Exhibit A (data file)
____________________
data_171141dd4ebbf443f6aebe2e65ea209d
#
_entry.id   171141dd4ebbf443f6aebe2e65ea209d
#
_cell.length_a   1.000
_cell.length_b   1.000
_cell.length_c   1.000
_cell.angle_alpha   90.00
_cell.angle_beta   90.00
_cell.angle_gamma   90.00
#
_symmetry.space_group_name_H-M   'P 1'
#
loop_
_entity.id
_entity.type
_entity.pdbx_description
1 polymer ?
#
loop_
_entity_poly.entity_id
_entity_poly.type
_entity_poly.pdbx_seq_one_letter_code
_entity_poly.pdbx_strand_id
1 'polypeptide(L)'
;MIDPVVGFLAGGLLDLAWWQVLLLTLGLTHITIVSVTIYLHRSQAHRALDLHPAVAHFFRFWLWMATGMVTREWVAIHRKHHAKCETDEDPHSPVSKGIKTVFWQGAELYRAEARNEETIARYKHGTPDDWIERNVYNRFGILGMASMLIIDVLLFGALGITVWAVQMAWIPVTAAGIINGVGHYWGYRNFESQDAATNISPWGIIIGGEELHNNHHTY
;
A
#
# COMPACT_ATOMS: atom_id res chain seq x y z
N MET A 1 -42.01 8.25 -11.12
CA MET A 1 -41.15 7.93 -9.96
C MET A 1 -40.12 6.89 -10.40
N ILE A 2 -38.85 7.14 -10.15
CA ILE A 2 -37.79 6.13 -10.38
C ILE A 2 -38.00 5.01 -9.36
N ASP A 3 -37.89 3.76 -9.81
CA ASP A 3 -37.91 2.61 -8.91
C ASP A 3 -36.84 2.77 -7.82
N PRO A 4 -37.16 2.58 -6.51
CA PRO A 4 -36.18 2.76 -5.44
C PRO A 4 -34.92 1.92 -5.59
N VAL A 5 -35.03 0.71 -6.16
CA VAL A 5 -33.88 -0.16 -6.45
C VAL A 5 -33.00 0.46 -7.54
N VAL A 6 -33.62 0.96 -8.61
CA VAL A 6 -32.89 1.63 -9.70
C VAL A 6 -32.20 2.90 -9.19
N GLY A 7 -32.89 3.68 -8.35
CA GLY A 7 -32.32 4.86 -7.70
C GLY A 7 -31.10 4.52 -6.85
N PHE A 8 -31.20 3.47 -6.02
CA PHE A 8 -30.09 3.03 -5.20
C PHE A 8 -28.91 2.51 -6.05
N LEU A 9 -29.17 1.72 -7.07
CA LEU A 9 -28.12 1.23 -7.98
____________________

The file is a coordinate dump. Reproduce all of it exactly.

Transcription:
data_171141dd4ebbf443f6aebe2e65ea209d
#
_entry.id   171141dd4ebbf443f6aebe2e65ea209d
#
_cell.length_a   1.000
_cell.length_b   1.000
_cell.length_c   1.000
_cell.angle_alpha   90.00
_cell.angle_beta   90.00
_cell.angle_gamma   90.00
#
_symmetry.space_group_name_H-M   'P 1'
#
loop_
_entity.id
_entity.type
_entity.pdbx_description
1 polymer ?
#
loop_
_entity_poly.entity_id
_entity_poly.type
_entity_poly.pdbx_seq_one_letter_code
_entity_poly.pdbx_strand_id
1 'polypeptide(L)'
;MIDPVVGFLAGGLLDLAWWQVLLLTLGLTHITIVSVTIYLHRSQAHRALDLHPAVAHFFRFWLWMATGMVTREWVAIHRKHHAKCETDEDPHSPVSKGIKTVFWQGAELYRAEARNEETIARYKHGTPDDWIERNVYNRFGILGMASMLIIDVLLFGALGITVWAVQMAWIPVTAAGIINGVGHYWGYRNFESQDAATNISPWGIIIGGEELHNNHHTY
;
A
#
# COMPACT_ATOMS: atom_id res chain seq x y z
N MET A 1 -42.01 8.25 -11.12
CA MET A 1 -41.15 7.93 -9.96
C MET A 1 -40.12 6.89 -10.40
N ILE A 2 -38.85 7.14 -10.15
CA ILE A 2 -37.79 6.13 -10.38
C ILE A 2 -38.00 5.01 -9.36
N ASP A 3 -37.89 3.76 -9.81
CA ASP A 3 -37.91 2.61 -8.91
C ASP A 3 -36.84 2.77 -7.82
N PRO A 4 -37.16 2.58 -6.51
CA PRO A 4 -36.18 2.76 -5.44
C PRO A 4 -34.92 1.92 -5.59
N VAL A 5 -35.03 0.71 -6.16
CA VAL A 5 -33.88 -0.16 -6.45
C VAL A 5 -33.00 0.46 -7.54
N VAL A 6 -33.62 0.96 -8.61
CA VAL A 6 -32.89 1.63 -9.70
C VAL A 6 -32.20 2.90 -9.19
N GLY A 7 -32.89 3.68 -8.35
CA GLY A 7 -32.32 4.86 -7.70
C GLY A 7 -31.10 4.52 -6.85
N PHE A 8 -31.20 3.47 -6.02
CA PHE A 8 -30.09 3.03 -5.20
C PHE A 8 -28.91 2.51 -6.05
N LEU A 9 -29.17 1.72 -7.07
CA LEU A 9 -28.12 1.23 -7.98